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Stack Based?

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Hi everyone, I am currently reading Greg Rosenblatt's excellent tutorials on creating a scripting language. During the first three sections he describes the creation of a variable based scripting language (add x 1 2 for x = 1 + 2). At section four he then changes it to stack based (push 1 ; push 2 ; add ; put x for x = 1 + 2). I understand the desire to easily change the scope of the language but I was wondering what the advantages of this stack based implimentation are? I'm a total noob when it comes to scripting languages so I wasn't really sure.

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I guess that eventually it is easier to implement things like x = 1 + 2 + 3
since stackbased allows you to keep the number of operands down. You can make an interpreter that reads "command operand" in stead of "command [any_number_of operands]"

add x 1 2 3

or

push 1
push 2
push 3
add
put x

It is easier to write an interpreter when you know from the start that you read at most 2 strings. Also, it is easier to let a function like add work on the stack then work on a number of operands it has to store in the "body" of the function.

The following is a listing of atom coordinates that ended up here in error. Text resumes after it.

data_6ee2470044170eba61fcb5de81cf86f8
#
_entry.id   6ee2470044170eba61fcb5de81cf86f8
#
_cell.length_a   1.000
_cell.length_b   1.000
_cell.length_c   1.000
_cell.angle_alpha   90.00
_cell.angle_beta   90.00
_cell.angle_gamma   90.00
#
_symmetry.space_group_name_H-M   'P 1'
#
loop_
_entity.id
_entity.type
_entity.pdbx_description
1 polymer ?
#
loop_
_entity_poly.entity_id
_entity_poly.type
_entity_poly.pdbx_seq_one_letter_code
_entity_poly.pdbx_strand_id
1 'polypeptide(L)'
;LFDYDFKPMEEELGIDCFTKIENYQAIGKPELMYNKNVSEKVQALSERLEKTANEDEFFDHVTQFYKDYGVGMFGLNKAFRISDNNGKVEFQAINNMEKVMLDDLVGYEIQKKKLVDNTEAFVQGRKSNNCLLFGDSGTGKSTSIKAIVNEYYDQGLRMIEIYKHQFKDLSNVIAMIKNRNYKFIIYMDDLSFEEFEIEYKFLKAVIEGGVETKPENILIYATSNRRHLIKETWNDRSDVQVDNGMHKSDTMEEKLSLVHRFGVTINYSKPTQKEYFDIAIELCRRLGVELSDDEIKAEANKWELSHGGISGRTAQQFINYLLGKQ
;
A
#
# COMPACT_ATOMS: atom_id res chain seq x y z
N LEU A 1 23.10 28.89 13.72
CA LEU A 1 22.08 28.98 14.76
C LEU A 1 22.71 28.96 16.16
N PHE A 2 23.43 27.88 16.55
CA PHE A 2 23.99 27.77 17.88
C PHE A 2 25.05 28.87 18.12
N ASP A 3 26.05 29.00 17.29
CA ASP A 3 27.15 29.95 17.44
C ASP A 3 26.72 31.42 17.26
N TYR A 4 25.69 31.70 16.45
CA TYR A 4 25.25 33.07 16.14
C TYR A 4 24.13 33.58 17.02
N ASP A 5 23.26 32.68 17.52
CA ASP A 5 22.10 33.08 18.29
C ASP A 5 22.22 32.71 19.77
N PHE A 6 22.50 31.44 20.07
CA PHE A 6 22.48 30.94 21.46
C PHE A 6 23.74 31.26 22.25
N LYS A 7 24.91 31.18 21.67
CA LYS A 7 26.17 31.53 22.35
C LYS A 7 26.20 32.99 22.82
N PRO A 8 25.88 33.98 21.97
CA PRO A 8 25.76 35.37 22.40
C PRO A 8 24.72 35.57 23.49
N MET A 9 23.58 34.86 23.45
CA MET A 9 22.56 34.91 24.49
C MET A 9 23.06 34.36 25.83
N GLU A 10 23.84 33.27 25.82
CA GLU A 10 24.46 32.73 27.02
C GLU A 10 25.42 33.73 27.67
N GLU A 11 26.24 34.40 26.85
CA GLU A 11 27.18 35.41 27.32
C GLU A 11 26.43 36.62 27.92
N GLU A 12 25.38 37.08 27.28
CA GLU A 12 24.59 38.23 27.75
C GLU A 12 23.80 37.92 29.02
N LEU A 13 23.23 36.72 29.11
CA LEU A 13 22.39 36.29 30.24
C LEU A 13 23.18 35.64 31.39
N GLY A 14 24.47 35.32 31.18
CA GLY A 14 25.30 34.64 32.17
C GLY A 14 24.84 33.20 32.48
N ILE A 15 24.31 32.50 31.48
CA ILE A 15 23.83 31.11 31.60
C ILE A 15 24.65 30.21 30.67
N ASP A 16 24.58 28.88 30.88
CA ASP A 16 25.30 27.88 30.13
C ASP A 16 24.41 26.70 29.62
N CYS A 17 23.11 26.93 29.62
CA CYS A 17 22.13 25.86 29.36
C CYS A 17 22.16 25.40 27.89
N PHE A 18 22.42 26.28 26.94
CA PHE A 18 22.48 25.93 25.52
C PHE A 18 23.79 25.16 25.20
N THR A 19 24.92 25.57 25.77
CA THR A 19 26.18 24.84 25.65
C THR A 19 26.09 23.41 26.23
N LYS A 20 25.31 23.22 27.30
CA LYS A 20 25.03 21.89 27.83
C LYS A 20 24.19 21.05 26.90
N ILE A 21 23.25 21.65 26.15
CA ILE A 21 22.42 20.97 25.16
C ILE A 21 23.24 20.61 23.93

Edit: Also, you can now store values over time on the stack and operate on them later. So it is easier to pass the outcome of the sum to a new function.

x = (a+b)^2

push a
push b
add
put x
pop
pop
push x
push x
mult
put x


Greetings

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A variable-based scripting language is generally much easier to write in.
A stack-based scripting language is generally much easier to interpret.

Therefore, "bytecode compilation" converts source a human-readable, variable-based scripting language into "opcodes" (one byte per instruction - not meaningful if you try to read it as text, but for example you might have '@' == push, 'A' == pop etc.) of a stack-based language.

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This topic is 4135 days old which is more than the 365 day threshold we allow for new replies. Please post a new topic.

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